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Question: Let $G$ be a group. For any two representations $V,V'$ of $G$ over $\mathbb C$, let $Hom_G (V,V')$ denote the space of all linear maps $h: V\rightarrow V'$ such that $h\rho'_g = \rho_g h\forall g\in G$. I want to prove that if $V$ and V' are irreducible and $V\cong V'$ then $Hom_G(V,V')$ is 1-dimensional.

Please tell me if I have got it right: By Schur's lemma, Any element $f\in Hom_G(V,V)$ is of the form $\lambda.Id_V$, where $\lambda\in \mathbb C$, so dim $Hom_G(V,V) = 1.$ Now, let $T:V\rightarrow V'$ be an isomorphism, so that $T\rho'_g = \rho_g T$, hence $T\neq0$, and $T\in Hom_G(V,V')$. So $Hom_G(V,V')\neq0.$ Now, for any $h\in Hom_G(V,V')$, we have$$V\xrightarrow{h}V'\xrightarrow{T^{-1}}V$$, so that $T^{-1}h\in Hom_G(V,V)$, and hence $T^{-1}h=\alpha.Id_V$ for some $\alpha\in\mathbb C\Rightarrow h=\alpha.T\circ Id_V=\alpha T$. Hence any element in $Hom_G(V,V')$ is a scalar multiple of $T$, and so dim $Hom_G(V,V')=1$.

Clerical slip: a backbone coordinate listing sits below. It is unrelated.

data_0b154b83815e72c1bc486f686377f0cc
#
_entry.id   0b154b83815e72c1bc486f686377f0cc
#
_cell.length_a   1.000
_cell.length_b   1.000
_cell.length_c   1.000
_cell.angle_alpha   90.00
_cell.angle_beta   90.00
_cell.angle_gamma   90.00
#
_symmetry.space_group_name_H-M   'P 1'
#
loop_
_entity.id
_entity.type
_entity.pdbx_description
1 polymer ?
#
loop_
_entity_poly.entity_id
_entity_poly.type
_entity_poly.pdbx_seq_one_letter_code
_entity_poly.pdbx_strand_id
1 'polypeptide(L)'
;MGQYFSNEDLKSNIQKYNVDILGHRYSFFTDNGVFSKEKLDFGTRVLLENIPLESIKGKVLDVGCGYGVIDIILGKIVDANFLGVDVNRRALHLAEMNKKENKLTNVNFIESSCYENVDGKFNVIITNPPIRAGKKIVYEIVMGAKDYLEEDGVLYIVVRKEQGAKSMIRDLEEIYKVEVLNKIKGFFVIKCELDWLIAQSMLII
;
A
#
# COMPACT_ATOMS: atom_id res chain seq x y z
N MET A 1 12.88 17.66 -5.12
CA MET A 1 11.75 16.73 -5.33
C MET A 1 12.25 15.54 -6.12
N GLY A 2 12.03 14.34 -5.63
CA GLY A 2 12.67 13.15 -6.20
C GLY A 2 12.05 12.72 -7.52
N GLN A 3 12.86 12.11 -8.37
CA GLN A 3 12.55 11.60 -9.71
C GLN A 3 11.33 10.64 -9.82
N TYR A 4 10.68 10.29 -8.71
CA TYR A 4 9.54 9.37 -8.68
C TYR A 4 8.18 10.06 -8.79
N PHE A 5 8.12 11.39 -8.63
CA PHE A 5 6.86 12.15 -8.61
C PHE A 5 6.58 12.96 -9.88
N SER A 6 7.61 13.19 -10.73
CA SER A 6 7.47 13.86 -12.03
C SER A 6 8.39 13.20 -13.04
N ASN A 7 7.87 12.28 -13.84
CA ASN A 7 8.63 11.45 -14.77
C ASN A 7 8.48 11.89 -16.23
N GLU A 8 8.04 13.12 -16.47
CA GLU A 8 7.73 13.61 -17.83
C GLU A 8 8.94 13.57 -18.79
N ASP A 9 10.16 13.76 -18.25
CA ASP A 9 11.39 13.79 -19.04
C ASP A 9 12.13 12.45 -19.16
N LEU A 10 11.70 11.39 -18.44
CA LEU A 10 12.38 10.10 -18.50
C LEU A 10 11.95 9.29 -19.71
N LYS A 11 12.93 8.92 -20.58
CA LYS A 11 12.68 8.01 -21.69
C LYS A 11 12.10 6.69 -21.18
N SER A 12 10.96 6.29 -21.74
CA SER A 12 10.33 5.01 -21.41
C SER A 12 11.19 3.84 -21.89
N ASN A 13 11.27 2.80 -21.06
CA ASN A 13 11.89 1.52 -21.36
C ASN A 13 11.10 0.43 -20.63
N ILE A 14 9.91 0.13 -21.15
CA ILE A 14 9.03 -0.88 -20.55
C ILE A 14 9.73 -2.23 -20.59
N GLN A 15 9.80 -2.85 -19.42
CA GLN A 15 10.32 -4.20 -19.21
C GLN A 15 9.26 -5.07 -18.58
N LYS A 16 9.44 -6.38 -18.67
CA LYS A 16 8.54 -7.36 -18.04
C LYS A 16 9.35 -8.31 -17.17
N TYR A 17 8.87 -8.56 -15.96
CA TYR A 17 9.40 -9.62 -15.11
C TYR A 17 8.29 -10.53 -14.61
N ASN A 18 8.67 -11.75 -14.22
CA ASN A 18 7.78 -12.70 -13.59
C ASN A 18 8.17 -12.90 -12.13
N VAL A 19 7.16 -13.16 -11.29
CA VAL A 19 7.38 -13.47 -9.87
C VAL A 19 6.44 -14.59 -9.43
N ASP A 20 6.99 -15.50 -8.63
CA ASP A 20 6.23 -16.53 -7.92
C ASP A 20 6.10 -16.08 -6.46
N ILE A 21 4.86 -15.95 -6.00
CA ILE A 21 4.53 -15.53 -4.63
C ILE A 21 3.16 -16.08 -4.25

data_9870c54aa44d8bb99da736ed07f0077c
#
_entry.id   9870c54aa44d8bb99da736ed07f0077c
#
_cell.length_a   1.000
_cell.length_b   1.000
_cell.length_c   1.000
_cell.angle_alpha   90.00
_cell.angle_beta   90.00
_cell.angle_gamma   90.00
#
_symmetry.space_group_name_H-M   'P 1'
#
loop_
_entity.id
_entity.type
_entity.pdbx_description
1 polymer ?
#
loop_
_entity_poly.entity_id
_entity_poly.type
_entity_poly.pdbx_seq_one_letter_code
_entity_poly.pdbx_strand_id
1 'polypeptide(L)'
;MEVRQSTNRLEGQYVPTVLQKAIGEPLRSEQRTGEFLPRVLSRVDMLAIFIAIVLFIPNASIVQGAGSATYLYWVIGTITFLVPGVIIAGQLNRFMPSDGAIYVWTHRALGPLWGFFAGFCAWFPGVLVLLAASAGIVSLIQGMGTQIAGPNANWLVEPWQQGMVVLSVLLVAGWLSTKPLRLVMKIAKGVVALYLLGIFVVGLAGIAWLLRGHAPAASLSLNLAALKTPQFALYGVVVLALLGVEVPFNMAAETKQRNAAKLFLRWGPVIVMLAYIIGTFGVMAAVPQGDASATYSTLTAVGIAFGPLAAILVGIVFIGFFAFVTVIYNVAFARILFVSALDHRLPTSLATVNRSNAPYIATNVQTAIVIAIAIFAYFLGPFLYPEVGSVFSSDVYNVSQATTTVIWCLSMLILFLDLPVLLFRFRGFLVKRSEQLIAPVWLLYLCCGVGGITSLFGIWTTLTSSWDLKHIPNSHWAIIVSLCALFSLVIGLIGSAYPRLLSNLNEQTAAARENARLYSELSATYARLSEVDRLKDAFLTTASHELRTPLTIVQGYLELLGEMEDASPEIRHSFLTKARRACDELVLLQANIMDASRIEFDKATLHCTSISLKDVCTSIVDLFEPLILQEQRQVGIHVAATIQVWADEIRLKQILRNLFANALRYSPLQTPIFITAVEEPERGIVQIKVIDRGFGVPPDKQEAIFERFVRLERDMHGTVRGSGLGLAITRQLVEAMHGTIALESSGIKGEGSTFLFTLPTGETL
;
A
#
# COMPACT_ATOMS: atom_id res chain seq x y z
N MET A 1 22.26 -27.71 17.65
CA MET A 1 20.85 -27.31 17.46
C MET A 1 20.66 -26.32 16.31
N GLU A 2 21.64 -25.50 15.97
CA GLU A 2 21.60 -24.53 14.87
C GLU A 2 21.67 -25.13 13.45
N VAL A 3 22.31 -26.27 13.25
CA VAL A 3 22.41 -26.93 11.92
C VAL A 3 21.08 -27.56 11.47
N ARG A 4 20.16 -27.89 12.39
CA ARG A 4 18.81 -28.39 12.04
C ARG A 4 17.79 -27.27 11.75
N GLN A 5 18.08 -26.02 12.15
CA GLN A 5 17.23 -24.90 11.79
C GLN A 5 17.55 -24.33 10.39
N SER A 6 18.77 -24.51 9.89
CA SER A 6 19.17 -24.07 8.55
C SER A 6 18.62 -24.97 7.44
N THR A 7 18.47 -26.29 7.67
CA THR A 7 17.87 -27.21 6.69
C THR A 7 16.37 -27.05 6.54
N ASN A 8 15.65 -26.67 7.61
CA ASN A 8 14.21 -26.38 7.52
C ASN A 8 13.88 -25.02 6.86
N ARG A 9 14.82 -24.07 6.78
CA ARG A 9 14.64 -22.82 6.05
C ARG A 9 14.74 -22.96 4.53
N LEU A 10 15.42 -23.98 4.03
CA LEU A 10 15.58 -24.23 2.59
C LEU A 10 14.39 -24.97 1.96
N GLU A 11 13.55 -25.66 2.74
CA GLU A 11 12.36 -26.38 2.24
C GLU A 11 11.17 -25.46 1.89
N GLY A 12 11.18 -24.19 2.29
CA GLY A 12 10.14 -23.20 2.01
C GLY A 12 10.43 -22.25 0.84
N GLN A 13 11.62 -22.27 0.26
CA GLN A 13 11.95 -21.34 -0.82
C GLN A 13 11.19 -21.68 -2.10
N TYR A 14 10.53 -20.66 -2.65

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This is a part of Schur lemma, as a remark. – awllower Jun 16 '13 at 13:21
up vote 1 down vote accepted

Looks fine. $\phantom{space filler to have more space}$

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